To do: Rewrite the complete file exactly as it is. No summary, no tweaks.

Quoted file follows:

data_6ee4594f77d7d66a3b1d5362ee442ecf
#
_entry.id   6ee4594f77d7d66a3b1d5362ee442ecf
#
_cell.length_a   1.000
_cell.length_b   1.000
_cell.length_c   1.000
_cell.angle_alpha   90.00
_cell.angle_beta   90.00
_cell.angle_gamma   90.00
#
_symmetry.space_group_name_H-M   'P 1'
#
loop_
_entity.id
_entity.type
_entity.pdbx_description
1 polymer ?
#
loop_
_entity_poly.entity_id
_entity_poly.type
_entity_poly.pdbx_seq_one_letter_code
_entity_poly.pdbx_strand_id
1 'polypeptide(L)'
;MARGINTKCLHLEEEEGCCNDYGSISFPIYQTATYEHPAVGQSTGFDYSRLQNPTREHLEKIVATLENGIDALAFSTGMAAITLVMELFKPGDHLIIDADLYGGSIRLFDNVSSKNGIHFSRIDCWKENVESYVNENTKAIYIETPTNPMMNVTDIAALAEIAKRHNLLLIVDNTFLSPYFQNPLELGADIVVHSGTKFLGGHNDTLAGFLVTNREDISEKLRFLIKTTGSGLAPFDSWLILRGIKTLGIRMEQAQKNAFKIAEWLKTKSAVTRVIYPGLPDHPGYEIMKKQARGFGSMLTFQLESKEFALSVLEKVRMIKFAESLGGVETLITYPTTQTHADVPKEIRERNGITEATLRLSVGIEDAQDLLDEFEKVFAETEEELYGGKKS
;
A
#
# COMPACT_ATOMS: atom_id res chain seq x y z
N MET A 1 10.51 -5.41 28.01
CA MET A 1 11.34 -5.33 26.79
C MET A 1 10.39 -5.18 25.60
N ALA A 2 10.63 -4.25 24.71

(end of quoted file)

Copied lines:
data_6ee4594f77d7d66a3b1d5362ee442ecf
#
_entry.id   6ee4594f77d7d66a3b1d5362ee442ecf
#
_cell.length_a   1.000
_cell.length_b   1.000
_cell.length_c   1.000
_cell.angle_alpha   90.00
_cell.angle_beta   90.00
_cell.angle_gamma   90.00
#
_symmetry.space_group_name_H-M   'P 1'
#
loop_
_entity.id
_entity.type
_entity.pdbx_description
1 polymer ?
#
loop_
_entity_poly.entity_id
_entity_poly.type
_entity_poly.pdbx_seq_one_letter_code
_entity_poly.pdbx_strand_id
1 'polypeptide(L)'
;MARGINTKCLHLEEEEGCCNDYGSISFPIYQTATYEHPAVGQSTGFDYSRLQNPTREHLEKIVATLENGIDALAFSTGMAAITLVMELFKPGDHLIIDADLYGGSIRLFDNVSSKNGIHFSRIDCWKENVESYVNENTKAIYIETPTNPMMNVTDIAALAEIAKRHNLLLIVDNTFLSPYFQNPLELGADIVVHSGTKFLGGHNDTLAGFLVTNREDISEKLRFLIKTTGSGLAPFDSWLILRGIKTLGIRMEQAQKNAFKIAEWLKTKSAVTRVIYPGLPDHPGYEIMKKQARGFGSMLTFQLESKEFALSVLEKVRMIKFAESLGGVETLITYPTTQTHADVPKEIRERNGITEATLRLSVGIEDAQDLLDEFEKVFAETEEELYGGKKS
;
A
#
# COMPACT_ATOMS: atom_id res chain seq x y z
N MET A 1 10.51 -5.41 28.01
CA MET A 1 11.34 -5.33 26.79
C MET A 1 10.39 -5.18 25.60
N ALA A 2 10.63 -4.25 24.71